Hillclimb entries are by invite only, which means you have to be a member of a club that gets invited to events in order to enter. We joined the Bugatti Owners Club – don’t be fooled by its name, anyone can join – which is based at Prescott. Full membership is £76 for the year, and entry to a Prescott event costs £110.
If you really want to compete on a budget, there’s nothing stopping you from turning up in a few grands’ worth of used hatchback and heading up the hill. If a car is completely unmodified, scrutineers are only interested in ensuring the car is safe and roadworthy.
Generally, if a car has an MOT, it’s safe to compete, but hillclimb scrutineers are unsurprisingly more scrupulous than MOT station workers with their checks. Even our nearly new Seat is subjected to a thorough going-over that takes five minutes, illustrating just how important safety is. If your budget is bigger, you can modify your car, of course, but once you do, it may move across into a more serious category where the requirements for scrutineering become stricter.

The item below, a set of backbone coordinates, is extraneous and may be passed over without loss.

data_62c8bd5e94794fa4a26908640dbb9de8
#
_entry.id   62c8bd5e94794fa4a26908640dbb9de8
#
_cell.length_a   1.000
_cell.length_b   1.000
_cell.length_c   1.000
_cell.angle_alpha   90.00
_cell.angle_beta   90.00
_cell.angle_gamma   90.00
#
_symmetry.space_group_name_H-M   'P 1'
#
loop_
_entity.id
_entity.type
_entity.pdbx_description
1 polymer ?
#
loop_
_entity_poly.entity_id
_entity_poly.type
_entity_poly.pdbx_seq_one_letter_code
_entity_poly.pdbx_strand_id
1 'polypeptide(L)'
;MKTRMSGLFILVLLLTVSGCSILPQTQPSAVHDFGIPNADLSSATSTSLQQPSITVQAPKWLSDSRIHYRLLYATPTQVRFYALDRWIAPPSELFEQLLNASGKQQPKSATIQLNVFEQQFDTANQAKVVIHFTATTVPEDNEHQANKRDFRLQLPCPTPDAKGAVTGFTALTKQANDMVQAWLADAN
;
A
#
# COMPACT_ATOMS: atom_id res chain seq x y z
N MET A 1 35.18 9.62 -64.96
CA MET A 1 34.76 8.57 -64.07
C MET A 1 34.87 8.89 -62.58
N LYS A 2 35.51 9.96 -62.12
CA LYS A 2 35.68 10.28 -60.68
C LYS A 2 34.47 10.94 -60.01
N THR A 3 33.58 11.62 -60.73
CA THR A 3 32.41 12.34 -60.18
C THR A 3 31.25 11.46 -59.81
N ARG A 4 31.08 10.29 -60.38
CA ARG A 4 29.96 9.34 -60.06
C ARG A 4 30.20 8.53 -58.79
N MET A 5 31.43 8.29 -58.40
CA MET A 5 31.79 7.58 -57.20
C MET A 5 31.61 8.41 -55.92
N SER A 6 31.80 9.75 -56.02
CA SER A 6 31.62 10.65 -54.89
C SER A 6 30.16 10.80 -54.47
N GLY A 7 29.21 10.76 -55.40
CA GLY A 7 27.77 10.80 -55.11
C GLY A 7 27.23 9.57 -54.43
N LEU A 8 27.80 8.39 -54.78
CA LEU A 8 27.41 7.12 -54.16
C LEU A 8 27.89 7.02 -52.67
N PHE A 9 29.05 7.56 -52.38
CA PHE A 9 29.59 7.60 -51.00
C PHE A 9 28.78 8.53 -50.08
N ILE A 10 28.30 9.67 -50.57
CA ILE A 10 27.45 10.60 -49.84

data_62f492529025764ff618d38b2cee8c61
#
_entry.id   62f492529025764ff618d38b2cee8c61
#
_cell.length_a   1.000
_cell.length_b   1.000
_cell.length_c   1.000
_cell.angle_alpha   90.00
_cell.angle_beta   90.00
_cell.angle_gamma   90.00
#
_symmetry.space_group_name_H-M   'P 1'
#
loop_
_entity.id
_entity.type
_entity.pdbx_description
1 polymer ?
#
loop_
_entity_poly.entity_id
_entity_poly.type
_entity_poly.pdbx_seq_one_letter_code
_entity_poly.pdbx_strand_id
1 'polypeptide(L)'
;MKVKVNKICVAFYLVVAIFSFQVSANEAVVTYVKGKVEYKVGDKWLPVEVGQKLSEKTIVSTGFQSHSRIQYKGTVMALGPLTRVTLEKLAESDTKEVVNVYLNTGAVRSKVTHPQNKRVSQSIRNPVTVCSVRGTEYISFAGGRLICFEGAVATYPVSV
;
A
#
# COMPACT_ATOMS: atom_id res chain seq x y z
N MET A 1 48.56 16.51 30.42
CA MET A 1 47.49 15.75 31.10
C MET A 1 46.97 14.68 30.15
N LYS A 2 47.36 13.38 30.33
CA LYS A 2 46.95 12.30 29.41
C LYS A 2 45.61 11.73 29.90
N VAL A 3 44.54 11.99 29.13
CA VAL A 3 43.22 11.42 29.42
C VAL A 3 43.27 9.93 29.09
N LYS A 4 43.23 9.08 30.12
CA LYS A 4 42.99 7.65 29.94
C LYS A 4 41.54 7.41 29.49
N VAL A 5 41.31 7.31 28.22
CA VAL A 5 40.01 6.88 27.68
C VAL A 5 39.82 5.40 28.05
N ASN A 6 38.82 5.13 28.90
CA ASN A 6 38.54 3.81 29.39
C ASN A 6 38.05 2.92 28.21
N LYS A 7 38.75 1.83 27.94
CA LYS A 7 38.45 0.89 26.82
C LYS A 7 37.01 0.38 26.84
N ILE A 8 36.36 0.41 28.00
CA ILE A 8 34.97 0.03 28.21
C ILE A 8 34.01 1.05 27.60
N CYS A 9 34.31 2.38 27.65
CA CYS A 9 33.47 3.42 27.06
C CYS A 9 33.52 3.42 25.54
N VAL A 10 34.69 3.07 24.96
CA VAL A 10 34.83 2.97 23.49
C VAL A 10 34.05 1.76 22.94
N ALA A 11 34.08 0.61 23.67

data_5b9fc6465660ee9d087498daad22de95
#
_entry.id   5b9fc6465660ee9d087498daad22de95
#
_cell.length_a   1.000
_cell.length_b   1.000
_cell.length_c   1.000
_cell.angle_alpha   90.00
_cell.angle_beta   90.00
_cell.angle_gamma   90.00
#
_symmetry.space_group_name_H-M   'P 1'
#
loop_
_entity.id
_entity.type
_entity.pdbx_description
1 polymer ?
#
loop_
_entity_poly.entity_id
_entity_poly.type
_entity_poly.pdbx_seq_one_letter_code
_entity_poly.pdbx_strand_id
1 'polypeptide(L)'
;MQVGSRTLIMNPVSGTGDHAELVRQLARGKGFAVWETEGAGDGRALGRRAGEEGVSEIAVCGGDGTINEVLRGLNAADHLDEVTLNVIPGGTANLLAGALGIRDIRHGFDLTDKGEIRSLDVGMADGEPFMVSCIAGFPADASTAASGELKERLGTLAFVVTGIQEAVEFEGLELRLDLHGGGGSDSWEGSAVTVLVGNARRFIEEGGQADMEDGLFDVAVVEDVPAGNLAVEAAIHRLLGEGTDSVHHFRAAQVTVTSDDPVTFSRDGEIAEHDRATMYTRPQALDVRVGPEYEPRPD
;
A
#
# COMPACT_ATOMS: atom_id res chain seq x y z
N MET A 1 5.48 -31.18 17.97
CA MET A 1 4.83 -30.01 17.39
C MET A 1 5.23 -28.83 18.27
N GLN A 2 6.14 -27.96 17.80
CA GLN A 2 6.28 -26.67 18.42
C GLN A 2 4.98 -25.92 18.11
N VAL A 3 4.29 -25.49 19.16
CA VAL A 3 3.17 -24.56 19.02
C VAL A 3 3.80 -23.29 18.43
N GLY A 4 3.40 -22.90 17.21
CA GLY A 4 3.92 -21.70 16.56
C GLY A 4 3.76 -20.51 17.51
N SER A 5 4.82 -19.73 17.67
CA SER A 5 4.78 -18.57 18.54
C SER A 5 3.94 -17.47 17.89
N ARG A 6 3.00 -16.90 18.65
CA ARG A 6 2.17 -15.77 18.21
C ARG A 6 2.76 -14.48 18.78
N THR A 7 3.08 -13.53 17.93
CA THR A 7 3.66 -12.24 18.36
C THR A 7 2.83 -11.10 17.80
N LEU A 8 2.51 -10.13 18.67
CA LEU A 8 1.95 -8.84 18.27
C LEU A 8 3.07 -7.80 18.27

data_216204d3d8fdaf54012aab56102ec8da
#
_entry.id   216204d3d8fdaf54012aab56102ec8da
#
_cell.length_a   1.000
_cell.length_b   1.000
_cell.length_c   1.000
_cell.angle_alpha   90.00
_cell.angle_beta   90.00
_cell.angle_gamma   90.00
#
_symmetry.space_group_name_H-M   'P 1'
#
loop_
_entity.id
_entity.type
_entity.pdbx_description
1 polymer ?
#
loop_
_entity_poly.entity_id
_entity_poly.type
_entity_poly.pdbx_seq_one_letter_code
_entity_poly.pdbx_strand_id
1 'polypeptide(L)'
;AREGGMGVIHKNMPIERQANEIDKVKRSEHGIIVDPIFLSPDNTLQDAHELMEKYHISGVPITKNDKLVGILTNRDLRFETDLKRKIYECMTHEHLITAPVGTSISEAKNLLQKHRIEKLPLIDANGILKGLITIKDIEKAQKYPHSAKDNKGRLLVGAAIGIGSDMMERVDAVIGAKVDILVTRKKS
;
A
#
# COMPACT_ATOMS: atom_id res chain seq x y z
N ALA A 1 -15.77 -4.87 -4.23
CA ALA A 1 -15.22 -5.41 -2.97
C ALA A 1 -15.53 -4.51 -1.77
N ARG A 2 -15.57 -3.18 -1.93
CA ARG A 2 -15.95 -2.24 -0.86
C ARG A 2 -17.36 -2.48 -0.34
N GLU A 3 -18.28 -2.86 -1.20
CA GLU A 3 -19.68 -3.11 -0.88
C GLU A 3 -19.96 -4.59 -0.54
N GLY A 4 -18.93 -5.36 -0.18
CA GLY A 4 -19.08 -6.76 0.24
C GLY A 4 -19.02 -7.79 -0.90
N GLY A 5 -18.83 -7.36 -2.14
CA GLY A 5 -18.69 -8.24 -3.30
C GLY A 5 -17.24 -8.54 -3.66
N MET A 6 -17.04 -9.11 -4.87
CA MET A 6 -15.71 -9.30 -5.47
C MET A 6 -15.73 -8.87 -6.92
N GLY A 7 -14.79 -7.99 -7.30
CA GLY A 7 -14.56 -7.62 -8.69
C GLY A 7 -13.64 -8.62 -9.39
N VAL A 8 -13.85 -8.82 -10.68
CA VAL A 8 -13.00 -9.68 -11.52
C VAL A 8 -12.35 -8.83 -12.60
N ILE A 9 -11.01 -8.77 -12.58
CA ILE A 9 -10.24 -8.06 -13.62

Removing the rear seats, for example, means the car is classed as modified and therefore required to conform to specialist car rules. This can make roll cages, fire extinguishers and other additional safety features mandatory.
It’s not a legal requirement, but if you wanting to avoid potential bills following a shunt, you should insure your car for hillclimbing before taking part. It cost us £180 to insure our car for the day with a well-known motorsport insurer.
As demonstrated by Autocar’s Cupra, which arrives at Prescott completely unmodified apart from a set of race numbers, there’s a class for almost every car to compete in.
Top categories feature singleseat models with 700bhp-plus F1 powertrains, but below this there is a large number of classes that include GT racers, highly modified road machines and historic cars.
The Ibiza is the newest car to take to the hill on our day at Prescott. The oldest is a 1929 MG M-Type.
The difference in driver experience levels is similarly massive. Our Prescott run marks a hillclimb debut for yours truly, but at the business end of the paddock is reigning British hillclimb champion Alex Summers.
With just four runs up the hill, the first two of which are practice runs, a walk up the course in the morning is highly recommended, because there’s no time to build up slowly once in the car; every run has to be maximised. As the pros tell us later in the day, the key is finding that balance between ultimate pace and ensuring you don’t end up having an accident.